Mayo Clinic helps net a solution to the downtown crow issue

Devin Martin
Updated: February 19, 2021 10:22 PM
Created: February 19, 2021 09:07 PM

(ABC 6 News) -- If you live or work in downtown Rochester, you may have noticed some nets hanging on trees. 

But why are they there?

The city says it's to help stop the crows from leaving their droppings downtown. 

"This is definitely not a new problem. I was surprised with how much experience Mayo and the city has with this,” Karli McElroy, senior director of place making for the Rochester Downtown Alliance said. 

So the latest possible solution is canopy nets, paid for by Mayo Clinic.
One is by The Half Barrel bar and restaurant, the other is by the Old City Hall.

The netting is supposed to discourage the crows from congregating and dropping their little gifts on the sidewalk below. 

They were placed here because Rochester Downtown Alliance Members noticed this is where crows gather the most.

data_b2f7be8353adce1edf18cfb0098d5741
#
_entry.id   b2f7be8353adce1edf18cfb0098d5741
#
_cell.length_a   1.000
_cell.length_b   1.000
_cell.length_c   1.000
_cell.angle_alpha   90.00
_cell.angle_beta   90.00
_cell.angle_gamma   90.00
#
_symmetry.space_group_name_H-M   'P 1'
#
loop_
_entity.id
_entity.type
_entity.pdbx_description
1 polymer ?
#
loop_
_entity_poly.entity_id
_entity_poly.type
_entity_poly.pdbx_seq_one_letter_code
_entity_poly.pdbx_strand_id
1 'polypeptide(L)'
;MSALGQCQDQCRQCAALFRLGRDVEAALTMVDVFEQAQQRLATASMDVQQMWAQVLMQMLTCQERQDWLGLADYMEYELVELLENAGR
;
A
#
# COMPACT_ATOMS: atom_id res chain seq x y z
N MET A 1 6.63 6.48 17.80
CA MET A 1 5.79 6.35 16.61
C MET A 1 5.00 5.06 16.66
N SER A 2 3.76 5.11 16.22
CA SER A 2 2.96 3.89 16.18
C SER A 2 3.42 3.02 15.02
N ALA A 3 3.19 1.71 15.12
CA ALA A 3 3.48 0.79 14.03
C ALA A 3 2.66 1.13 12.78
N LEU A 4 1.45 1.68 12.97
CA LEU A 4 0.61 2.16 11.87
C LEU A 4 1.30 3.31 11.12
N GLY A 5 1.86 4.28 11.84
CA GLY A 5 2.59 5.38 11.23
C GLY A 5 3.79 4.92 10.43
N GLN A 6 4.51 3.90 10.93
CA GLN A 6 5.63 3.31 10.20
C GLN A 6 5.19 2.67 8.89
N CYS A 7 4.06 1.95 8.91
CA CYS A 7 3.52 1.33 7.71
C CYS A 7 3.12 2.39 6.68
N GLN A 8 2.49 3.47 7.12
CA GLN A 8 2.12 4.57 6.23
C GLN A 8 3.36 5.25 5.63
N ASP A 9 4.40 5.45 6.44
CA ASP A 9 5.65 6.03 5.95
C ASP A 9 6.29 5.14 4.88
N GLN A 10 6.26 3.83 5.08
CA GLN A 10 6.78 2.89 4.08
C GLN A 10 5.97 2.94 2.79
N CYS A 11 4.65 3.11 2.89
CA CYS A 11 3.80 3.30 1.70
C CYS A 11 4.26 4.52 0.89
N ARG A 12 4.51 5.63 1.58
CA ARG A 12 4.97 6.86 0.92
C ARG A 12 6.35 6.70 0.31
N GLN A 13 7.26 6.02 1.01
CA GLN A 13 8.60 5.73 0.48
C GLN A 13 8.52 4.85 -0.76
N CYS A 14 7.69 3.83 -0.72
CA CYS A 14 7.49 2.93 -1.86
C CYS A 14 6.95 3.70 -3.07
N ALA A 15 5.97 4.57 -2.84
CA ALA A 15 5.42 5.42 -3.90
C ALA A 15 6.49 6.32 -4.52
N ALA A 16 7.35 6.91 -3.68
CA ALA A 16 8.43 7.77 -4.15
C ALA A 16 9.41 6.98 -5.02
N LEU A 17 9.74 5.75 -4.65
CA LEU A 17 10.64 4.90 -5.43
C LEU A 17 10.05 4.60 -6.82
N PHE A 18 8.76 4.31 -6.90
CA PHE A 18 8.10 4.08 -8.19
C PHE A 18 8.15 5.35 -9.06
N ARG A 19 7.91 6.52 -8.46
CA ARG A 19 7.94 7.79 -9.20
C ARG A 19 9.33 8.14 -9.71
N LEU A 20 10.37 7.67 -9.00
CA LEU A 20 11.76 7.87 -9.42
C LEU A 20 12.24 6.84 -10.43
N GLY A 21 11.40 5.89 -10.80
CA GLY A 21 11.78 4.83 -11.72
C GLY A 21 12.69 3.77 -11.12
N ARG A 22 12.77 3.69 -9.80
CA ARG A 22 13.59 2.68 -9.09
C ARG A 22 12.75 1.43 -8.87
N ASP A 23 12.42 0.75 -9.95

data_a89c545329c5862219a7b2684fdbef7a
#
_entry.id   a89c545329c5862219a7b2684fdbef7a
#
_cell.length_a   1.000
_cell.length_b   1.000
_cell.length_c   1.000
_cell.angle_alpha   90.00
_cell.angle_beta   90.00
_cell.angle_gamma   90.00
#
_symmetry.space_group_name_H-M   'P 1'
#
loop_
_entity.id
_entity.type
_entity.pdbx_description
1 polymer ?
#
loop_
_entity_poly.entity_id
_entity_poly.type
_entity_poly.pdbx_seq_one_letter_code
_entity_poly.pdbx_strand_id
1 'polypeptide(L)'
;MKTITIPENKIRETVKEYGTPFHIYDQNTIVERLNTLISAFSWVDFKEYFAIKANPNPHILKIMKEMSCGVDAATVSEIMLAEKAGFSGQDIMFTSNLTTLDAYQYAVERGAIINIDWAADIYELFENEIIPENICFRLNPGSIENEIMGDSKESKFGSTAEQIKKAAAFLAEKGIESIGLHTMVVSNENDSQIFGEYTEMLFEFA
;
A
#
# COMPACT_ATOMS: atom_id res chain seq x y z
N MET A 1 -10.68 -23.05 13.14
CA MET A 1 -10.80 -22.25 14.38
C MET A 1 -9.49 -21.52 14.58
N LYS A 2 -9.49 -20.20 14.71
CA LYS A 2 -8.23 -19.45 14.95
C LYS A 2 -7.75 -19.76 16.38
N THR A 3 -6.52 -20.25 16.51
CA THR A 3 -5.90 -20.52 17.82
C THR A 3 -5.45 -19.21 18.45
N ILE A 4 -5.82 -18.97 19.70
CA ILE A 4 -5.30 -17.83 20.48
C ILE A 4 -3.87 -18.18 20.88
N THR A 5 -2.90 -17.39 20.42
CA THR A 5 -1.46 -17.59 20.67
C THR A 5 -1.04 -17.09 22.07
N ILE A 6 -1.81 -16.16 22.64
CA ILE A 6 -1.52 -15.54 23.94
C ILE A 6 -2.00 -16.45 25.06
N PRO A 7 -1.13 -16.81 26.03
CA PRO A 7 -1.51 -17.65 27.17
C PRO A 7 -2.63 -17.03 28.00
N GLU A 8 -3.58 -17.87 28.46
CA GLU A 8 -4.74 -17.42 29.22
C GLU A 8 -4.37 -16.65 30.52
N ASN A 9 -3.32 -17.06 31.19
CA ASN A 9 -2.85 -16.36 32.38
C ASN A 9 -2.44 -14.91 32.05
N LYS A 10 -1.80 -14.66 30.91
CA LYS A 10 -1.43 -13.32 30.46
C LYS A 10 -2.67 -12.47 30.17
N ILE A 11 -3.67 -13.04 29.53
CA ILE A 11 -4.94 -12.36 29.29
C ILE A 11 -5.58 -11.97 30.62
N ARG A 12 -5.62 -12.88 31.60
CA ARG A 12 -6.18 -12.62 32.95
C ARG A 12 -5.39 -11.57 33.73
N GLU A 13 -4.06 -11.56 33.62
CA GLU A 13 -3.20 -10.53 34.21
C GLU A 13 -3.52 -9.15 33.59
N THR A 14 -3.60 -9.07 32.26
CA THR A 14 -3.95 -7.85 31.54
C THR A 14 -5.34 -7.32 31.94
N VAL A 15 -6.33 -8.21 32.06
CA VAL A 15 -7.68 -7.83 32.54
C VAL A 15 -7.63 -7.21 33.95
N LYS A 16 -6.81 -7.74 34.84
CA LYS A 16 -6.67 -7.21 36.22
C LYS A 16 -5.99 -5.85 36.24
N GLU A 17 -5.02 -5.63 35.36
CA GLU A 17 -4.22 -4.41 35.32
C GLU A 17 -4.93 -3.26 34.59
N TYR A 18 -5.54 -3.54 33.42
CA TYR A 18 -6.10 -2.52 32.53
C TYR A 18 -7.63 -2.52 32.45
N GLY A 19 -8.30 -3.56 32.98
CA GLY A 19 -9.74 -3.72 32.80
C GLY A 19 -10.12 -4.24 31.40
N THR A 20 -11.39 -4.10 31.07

"The canopy netting they have found over the years have worked the best to mitigate the issues on the sidewalks that crows leave behind. We know these two nets are not going to solve the issue but we're really just testing out this concept to see how well it works,” McElroy said.

Karli says the city is trying to fix this problem, the cheapest way possible.

"Downtown is a place for everybody, these public spaces belong to everyone. Our job is to make them as welcoming and as safe and clean as possible. Just know that everyone that's working on this specific issue is doing their best,” McElroy said.

For one Mayo Clinic employee, she's glad the canopy nets got installed because most days she’s dodging the crow droppings just walking to work.

 "It's a mess trying to walk to work through it. I think it's not only going to be appealing to employees but to the patients coming to the clinic. You know, just keeping things more clean and hopefully it keeps those birds away,” Katie Tiedtke said.

John Eckerman also works downtown. He says he's glad the city is trying something different.

"I don't know if they're going to work, but I think it's great to try something different. I think the crows have been a menace to downtown for a long time. This year, walking around here, it's kind-of scary in certain points of the day. I hope it works and I hope they keep trying to limit the number of crows downtown,” Eckerman said. 

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